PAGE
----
As alluded to above, retail sales posted a broad-based advance in April as bigger after-tax paychecks helped compensate Americans for rising fuel costs. Overall sales were up 0.3% matching expectations but off an upwardly revised 0.8% in March. Sales ex-autos and gas increased 0.3% missing the 0.4% forecast and the prior month result. More importantly, the control group –sales less food services, autos, gas, and building materials– which is a direct input to GDP was up 0.4% matching the forecast and just under an upwardly revised 0.5% in March. The uptick in the March control group number is likely to result in a bump to the next estimate of first quarter GDP from the initially reported 2.3%. The slight month-over-month dip in April, however, is likely to keep second quarter estimates unchanged. That being said, estimates are already fairly robust as is. The Atlanta Fed’s GDPNow model is calling for second quarter GDP to be 4.1% and Bloomberg’s consensus forecast is 2.9%.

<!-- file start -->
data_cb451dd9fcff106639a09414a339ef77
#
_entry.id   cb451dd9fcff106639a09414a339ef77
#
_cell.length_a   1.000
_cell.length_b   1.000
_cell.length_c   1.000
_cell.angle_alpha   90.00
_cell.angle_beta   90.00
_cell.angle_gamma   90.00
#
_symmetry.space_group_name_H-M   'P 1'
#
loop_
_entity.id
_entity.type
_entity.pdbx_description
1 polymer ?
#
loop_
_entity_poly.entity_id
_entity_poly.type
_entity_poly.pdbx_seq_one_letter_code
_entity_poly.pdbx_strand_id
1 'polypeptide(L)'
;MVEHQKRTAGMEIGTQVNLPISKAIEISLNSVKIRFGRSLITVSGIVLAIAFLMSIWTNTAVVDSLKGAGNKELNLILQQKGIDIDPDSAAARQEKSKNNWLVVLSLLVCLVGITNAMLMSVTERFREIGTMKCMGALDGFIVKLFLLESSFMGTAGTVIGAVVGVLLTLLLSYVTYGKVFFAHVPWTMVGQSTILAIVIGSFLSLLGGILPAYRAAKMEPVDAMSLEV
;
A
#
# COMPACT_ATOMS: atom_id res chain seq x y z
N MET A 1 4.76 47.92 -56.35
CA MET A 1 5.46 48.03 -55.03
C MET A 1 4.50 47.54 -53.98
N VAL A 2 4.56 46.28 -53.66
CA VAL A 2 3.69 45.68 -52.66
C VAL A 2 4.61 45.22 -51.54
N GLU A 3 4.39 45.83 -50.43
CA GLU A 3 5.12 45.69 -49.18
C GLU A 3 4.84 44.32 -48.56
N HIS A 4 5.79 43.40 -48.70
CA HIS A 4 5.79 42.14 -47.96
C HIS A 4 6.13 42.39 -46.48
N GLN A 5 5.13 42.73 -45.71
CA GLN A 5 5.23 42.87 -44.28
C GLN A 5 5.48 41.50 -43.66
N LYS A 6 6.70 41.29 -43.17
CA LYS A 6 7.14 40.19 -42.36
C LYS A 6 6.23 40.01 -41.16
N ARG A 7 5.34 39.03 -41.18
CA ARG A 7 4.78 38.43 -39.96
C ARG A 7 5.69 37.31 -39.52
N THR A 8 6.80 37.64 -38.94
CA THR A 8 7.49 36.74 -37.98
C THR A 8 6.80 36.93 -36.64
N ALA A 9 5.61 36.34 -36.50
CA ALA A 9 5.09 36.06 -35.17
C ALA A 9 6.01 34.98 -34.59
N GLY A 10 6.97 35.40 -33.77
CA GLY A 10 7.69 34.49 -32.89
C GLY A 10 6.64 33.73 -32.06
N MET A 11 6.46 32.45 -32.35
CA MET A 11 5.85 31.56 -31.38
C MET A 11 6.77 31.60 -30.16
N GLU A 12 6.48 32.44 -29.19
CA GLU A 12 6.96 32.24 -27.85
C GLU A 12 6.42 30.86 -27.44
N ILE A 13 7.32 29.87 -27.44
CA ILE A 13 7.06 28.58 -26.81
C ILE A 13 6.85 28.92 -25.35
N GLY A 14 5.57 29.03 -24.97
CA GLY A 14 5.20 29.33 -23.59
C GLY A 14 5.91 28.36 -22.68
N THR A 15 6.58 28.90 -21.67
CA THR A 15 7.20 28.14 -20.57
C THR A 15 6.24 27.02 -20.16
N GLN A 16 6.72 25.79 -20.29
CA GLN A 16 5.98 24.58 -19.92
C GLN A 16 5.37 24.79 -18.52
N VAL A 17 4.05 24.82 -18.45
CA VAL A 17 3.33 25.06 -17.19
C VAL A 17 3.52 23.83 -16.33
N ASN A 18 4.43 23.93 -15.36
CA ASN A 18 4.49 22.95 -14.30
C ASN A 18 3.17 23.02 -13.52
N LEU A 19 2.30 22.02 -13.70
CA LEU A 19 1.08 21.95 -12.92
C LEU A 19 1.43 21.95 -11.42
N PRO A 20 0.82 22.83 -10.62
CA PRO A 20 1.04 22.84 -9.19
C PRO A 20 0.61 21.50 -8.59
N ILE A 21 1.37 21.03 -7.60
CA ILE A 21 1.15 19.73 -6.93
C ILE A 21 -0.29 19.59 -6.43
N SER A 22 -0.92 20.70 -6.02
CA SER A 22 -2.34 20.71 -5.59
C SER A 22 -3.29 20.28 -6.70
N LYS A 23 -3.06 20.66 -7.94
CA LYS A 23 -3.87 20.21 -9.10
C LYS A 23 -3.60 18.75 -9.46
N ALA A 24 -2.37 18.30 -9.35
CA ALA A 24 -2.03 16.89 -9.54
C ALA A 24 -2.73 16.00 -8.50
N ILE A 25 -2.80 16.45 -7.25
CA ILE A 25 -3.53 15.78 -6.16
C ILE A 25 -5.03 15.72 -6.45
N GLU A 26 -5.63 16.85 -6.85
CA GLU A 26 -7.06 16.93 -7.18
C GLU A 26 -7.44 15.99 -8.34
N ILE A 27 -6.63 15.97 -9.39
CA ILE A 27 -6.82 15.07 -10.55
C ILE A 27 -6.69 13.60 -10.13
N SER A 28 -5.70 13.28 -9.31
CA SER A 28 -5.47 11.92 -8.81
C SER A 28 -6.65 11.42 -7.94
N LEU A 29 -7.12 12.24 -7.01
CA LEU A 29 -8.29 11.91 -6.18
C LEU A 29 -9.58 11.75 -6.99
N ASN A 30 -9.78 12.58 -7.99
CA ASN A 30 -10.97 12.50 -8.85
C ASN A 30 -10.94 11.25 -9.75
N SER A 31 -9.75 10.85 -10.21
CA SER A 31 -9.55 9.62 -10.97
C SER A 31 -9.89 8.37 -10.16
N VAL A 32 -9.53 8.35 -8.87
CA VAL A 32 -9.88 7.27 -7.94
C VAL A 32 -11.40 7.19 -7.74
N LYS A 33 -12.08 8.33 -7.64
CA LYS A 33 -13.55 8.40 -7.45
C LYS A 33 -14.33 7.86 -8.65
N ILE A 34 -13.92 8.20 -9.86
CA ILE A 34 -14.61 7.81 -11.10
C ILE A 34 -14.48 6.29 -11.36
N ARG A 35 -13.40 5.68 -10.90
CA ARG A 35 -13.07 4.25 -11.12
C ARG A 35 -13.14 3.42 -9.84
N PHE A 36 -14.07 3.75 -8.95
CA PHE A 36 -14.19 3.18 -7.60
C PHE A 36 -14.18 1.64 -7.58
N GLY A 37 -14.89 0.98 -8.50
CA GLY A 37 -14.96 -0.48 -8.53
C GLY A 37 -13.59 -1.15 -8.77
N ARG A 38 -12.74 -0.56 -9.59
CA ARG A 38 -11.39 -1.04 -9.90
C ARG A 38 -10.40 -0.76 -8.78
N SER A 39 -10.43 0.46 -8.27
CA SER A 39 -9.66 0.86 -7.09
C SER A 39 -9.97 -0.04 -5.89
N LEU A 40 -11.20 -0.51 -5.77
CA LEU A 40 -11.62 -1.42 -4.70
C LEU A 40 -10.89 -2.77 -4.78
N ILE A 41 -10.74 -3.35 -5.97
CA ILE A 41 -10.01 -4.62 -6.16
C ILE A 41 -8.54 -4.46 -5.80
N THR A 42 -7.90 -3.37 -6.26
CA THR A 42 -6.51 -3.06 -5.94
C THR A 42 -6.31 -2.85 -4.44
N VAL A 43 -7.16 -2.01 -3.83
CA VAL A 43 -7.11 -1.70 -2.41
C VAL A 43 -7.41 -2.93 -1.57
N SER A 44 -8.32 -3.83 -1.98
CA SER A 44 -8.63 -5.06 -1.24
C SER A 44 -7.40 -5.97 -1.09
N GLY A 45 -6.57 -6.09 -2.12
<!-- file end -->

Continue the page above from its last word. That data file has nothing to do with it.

Moving onto Fed matters, Richard Clarida was in front of the Senate Banking Committee yesterday as part of his confirmation process for Vice Chairman of the Fed. Clarida is most recently a managing director at PIMCO, and as an economics professor at Columbia University carries the academic chops that should work in concert with Chairman Powell’s more practical experience. In his written testimony to the committee, Clarida said he supports a balanced approach to monetary policy and a healthy respect for financial regulation enacted after 2008-09. The Banking committee was also reportedly sent a letter supporting Clarida’s nomination signed by former Chairman Bernanke and former Vice Chairman Fischer. So, while he’ll likely get some tough questions, his confirmation seems almost assured.